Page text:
BERKELEY, Calif - If she had something to prove, as Sammy Prahalis believed she did, it has been proven. At 5-7, she looks up to most of the women in college basketball. Then again, with her first season now over, nobody symbolically looks down on Sammy.
"It doesn't affect me that much,'' Prahalis - the former Commack star who now plays point guard for Ohio State - said of her size. "I go out to play. But I guess, because I am the smallest, I had something to prove because everyone else is so big.''
Now she'll have to wait until next year to keep proving it. Prahalis' freshman season ended at 1:20 a.m. EDT Sunday when Ohio State lost to second-seeded Stanford, 84-66, in the NCAA Tournament Berkeley Regional semifinals. Prahalis, the Big Ten Freshman of the Year, had 19 points against the Cardinal after scoring a career-high 23 points to go with seven assists in a first-round win over Sacred Heart.
Prahalis, a two-time Long Island Player of the Year and second-team Parade All-American, averaged 30.1 points, 7.7 rebounds and 7.9 assists per game as a senior for Commack and finished with 2,373 points, second in Suffolk history. She doesn't score nearly as much for Ohio State, but she has become the quintessential point guard, making all the pieces fit for the Buckeyes.
"Three times I've been in similar situations where freshmen were given the ball," said Jim Foster, who became the Buckeyes' coach in 2003 after long stints at Vanderbilt and St. Joseph's. "In all three situations, it was a byproduct of their intensity and how hard they played.
"Samantha is an absolutely terrific athlete that people enjoy watching play. She plays the same way at practice as she does in games. There is no saving herself . . . Size is just one aspect of basketball. I think Samantha [may be] the smallest player on the court, but I think people will enjoy watching her.''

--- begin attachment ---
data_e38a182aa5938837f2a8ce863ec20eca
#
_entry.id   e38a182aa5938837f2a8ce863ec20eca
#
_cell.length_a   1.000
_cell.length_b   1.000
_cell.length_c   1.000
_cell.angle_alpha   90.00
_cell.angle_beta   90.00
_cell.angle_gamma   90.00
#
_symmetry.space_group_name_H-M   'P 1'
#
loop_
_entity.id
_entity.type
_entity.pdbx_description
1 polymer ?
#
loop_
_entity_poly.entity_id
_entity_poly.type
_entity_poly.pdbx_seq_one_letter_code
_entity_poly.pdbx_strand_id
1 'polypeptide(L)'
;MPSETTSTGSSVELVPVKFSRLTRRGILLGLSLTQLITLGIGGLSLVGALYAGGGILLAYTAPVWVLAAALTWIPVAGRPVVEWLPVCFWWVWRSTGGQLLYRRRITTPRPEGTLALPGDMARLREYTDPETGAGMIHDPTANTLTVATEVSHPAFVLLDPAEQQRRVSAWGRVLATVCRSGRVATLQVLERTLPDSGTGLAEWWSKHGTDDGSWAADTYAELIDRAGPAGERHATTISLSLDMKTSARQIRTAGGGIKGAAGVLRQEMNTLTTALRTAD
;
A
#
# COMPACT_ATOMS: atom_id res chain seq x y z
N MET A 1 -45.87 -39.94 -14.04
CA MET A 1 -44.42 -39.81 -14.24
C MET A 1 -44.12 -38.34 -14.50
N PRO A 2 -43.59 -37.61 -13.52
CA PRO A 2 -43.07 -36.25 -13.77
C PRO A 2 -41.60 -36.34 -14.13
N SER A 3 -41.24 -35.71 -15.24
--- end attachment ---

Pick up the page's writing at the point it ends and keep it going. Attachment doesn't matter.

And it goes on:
Foster enjoys utilizing Prahalis' multiple skills. She led the Big Ten in assists with 5.79 per game and was first in assist-turnover ratio, seventh in steals and 23rd in scoring at 10.0 points per game.
"I definitely like fast-paced basketball,'' Prahalis said, and no one who has seen her would ever argue with that. Her New York accent has been quite noticeable in Ohio, too. "Yes,'' she said with a smile, "they kid me about it.''
Nobody chides Prahalis about her style: aggressive and determined. College ball has been rewarding, especially since Ohio State won the Big Ten championship.
"High intensity and a lot of fun,'' Prahalis said of conference play, which culminated in a 67-66 win over Purdue in the Big Ten Tournament final March 8. "But that's what basketball has always been for me. Coming from Commack, it has been a bit of a change, but not too much.''
Prahalis has an attitude, a requisite for anyone who's in command. "You have to play with one,'' she agreed when told that Stanford coach Tara VanDerveer said she is "cocky, in a good way.''
"You have to play with a winning attitude," Prahalis said. "If we play with passion and confidence, we will be just as good as any team.''
Prahalis went up against Stanford freshman Nnemkadi Ogwumike Saturday night. She was Prahalis' roommate last summer on the U.S. team that went 5-0 at the FIBA Championships in Argentina.
"I haven't talked to my teammates about her,'' Prahalis had said of the 6-2 Ogwumike, who had 15 points against Ohio State - 10 fewer than teammate Jayne Appel. "She is a really good player. She is long and can run and very versatile.''
For Prahalis, two out of three ain't bad. She can run and is incredibly versatile. She ranked in virtually every team statistical category except rebounds.
"It's always been in my head, 'Work hard,' '' Prahalis said. "If you work out every day, it will all come out in the end.''
And now her freshman season has ended. But it's only the beginning of what appears to be an outstanding college career.
"This is something I've been waiting for my entire life - to play in the NCAAs,'' Prahalis had said before her first tournament game.
When you're not even 20, an entire life doesn't consist of all that much - but in her case, it's a tease on how great she eventually can be.